By Starla Pointer • Staff Writer • 

Organic Valley: Rebuilding in McMinnville isn’t a certainty

Company looking at other options after April fire that destroyed processing plant

Scott Fields, manager of McMinnville’s Organic Valley milk processing plant that burned down in April, gets emails and calls almost every day from people who worked at the site before the fire.

They want to return to work, he said. They tell him they value the jobs and believe in the company’s organic mission, and they are eager to return to making butter and powdered milk.

When, and if, the McMinnville plant will be rebuilt remains undecided. Organic Valley, a cooperative company based in Wisconsin, still is considering those questions.

Steve Pierson, president of the nationwide co-op, owns Sar-Ben Farms organic dairy just south of Newberg, one of 27 Oregon dairies that sent milk to the McMinnville plant. He is the first person outside Wisconsin to be elected its leader.

Oregon has the second-largest pool of milk in the Organic Valley system, he said, and it’s “very high quality milk.”

It’s clear that Organic Valley needs a processing facility on the West Coast, like it had when the one in McMinnville was processing 4 million pounds of milk a week, Pierson said.

But before Organic Valley decides to rebuild, it must consider all its options, he said.

“McMinnville is definitely an option,” he said. “But it’s not the only option. We’re committed to having to look at all the options.”

When Organic Valley bought the old Farmers Co-op Creamery facility in 2016, it “invested a lot in McMinnville,” Pierson said. That included huge new, well-insulated storage tanks.

A week after the April fire, the temperature of the fluid milk inside those tanks registered 42 degrees. While the milk couldn’t be used, the tanks showed themselves to be high quality — a sound investment, he said.

Following the fire, about 80 percent of the McMinnville plant’s 47 workers received severance packages, manager Scott Fields said.

Organic Valley helped the displaced workers register for unemployment and, in some cases, find other jobs.

A few continued working, helping with to clean up the site. Fortunately, Fields said, the blaze had no lasting environmental impact to Organic Valley’s site, Fields said. “There’s no long-term damage.”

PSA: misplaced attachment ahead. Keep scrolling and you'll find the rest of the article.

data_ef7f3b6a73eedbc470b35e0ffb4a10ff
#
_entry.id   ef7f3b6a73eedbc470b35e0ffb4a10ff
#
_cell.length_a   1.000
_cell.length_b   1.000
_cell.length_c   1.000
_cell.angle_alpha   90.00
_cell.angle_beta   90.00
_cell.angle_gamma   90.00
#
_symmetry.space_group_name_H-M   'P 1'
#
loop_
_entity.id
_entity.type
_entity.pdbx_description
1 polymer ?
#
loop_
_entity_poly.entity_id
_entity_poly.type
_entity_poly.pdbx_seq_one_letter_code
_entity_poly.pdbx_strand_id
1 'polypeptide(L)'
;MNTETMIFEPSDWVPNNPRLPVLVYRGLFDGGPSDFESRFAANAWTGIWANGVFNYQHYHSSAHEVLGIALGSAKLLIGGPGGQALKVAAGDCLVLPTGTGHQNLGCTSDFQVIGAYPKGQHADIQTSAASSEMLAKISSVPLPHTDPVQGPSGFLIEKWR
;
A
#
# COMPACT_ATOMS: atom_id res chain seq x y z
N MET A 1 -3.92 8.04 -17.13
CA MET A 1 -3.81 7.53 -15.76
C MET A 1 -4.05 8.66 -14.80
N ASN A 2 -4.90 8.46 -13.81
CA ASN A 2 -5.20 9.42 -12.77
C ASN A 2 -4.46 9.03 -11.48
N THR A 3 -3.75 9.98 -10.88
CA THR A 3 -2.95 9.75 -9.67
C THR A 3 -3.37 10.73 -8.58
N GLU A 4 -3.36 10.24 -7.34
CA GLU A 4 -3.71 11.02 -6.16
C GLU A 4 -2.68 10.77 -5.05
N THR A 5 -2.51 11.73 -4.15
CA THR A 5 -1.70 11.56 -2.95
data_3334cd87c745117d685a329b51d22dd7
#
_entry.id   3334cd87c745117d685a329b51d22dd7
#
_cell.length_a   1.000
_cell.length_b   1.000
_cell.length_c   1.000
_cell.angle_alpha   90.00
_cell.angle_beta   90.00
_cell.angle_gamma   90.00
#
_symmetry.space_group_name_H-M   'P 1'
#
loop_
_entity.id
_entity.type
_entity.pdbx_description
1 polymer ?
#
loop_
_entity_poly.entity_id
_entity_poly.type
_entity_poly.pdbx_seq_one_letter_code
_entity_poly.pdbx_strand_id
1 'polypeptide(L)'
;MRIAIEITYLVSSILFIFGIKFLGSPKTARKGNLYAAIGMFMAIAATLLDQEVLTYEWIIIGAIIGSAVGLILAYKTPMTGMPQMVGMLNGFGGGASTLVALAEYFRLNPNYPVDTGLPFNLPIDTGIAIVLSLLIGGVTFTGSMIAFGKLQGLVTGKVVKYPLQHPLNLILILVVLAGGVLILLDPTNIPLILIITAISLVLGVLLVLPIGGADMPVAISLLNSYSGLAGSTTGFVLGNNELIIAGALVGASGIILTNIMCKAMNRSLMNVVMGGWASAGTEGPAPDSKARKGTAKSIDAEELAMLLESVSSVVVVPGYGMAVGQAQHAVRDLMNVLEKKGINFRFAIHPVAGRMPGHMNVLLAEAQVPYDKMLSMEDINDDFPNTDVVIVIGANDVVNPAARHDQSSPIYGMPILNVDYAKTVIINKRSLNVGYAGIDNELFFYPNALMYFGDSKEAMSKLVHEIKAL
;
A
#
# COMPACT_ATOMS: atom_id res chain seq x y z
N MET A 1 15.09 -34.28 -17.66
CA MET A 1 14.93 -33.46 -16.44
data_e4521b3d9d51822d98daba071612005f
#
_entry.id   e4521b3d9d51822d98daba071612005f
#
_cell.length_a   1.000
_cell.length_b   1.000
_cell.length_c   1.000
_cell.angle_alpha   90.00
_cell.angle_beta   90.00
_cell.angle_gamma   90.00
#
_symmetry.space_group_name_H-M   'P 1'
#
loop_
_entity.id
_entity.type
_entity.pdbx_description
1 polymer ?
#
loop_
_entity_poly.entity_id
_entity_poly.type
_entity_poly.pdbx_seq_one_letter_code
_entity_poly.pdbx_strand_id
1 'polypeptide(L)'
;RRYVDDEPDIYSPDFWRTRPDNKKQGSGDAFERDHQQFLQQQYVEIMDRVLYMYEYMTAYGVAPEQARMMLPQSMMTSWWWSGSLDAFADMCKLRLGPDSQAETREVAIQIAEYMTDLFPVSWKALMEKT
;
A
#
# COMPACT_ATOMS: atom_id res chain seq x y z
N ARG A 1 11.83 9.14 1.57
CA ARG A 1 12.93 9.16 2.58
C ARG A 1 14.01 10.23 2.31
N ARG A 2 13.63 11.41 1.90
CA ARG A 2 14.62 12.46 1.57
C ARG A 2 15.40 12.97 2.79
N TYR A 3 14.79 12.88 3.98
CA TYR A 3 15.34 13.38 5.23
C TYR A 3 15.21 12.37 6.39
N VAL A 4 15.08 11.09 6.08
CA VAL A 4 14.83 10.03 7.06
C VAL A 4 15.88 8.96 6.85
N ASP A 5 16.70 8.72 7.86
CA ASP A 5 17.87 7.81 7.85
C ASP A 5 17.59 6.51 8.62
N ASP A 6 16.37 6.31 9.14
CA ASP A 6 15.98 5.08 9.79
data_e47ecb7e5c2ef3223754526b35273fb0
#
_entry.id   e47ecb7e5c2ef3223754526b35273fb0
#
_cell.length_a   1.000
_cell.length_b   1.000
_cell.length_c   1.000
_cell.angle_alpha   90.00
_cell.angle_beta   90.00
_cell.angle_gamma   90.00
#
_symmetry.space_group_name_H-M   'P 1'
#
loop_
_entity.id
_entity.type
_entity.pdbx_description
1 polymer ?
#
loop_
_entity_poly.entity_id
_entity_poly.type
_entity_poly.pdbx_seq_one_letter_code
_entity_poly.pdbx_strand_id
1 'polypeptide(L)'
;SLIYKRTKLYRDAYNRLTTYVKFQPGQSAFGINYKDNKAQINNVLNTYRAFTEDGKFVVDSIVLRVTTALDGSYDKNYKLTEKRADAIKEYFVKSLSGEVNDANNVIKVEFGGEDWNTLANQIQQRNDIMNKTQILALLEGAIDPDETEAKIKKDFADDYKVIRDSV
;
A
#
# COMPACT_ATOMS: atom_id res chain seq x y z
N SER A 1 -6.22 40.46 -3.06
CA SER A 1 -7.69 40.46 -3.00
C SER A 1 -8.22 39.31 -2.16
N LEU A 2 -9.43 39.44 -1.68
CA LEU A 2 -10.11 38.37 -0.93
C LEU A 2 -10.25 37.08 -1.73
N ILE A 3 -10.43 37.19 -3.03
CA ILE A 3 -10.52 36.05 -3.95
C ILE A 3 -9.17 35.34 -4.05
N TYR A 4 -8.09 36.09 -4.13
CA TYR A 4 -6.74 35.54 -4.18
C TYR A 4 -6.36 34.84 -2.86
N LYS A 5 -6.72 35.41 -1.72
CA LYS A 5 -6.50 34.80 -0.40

In addition, Fields said, the Organic Valley team has made sure farms that had been sending milk to McMinnville had an alternative for their product.

In Sar-Ben’s case, Pierson said he’s been sending milk “all over,” including Darigold and processors in Idaho and California. He doesn’t know whether it’s being churned into butter, as it would have been in McMinnville, or made into other products.

Since the fire, he said, “it’s become very apparent how tenuous processing is in the Northwest.” Not many places can do what Organic Valley’s McMinnville plant was doing, he said; organic dairy farmers really depend on having a nearby processor.

“We’ve doubled our commitment to having a facility in the Northwest,” the Organic Valley president said.



I'm sure that a new facility in Idaho is one of their options. They are rebuilding from scratch, and have the opportunity to look at a possible better tax situation elsewhere.


Did you read the last paragraph.?


I'm sure the overriding criteria for a location is being close to sources and customers.

Bill B

@tagup Last I heard Idaho is considered the northwest


You may be right Bill ( and Rot)....I was surprised to learn that Idaho is the third largest milk production state in the country!....maybe it does make sense to locate their facility there....

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